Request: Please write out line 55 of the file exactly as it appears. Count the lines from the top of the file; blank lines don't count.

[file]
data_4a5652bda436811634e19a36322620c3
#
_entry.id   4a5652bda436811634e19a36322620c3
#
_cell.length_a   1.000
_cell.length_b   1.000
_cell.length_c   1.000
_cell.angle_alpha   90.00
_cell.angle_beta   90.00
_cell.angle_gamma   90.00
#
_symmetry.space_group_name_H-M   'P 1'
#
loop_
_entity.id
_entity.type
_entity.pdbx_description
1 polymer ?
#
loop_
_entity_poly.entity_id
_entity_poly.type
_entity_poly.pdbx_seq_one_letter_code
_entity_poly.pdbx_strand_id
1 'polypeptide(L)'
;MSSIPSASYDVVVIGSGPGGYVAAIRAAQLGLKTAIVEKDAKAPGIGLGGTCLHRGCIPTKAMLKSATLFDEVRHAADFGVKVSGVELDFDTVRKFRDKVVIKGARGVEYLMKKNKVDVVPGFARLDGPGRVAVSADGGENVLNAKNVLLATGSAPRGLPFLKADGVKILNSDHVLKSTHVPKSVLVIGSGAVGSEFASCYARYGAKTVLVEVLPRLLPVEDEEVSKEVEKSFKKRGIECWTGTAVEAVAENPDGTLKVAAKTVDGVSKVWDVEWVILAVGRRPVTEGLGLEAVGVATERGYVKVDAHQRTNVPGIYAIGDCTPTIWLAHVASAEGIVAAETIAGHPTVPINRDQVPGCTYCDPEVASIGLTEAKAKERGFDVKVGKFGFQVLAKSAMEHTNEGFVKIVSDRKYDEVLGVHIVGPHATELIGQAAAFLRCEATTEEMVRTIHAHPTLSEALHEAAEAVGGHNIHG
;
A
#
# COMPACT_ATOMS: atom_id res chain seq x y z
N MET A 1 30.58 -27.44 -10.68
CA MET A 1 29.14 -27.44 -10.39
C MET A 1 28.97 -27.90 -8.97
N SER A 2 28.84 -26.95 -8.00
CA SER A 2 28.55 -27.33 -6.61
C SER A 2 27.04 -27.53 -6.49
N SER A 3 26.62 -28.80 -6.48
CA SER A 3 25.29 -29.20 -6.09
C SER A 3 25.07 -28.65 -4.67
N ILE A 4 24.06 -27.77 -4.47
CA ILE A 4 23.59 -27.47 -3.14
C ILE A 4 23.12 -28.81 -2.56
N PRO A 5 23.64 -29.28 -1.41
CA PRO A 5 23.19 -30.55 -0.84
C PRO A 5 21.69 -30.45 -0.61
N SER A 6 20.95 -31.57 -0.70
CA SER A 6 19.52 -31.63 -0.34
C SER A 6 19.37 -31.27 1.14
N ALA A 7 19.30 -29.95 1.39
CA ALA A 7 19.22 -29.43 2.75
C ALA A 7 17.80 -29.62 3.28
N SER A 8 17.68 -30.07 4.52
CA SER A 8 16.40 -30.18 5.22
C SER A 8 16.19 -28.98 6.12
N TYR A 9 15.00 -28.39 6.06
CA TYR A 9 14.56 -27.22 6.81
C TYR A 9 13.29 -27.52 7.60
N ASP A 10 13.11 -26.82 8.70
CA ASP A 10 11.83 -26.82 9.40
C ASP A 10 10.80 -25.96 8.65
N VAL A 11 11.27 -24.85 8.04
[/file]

N TYR A 9 15.00 -28.39 6.06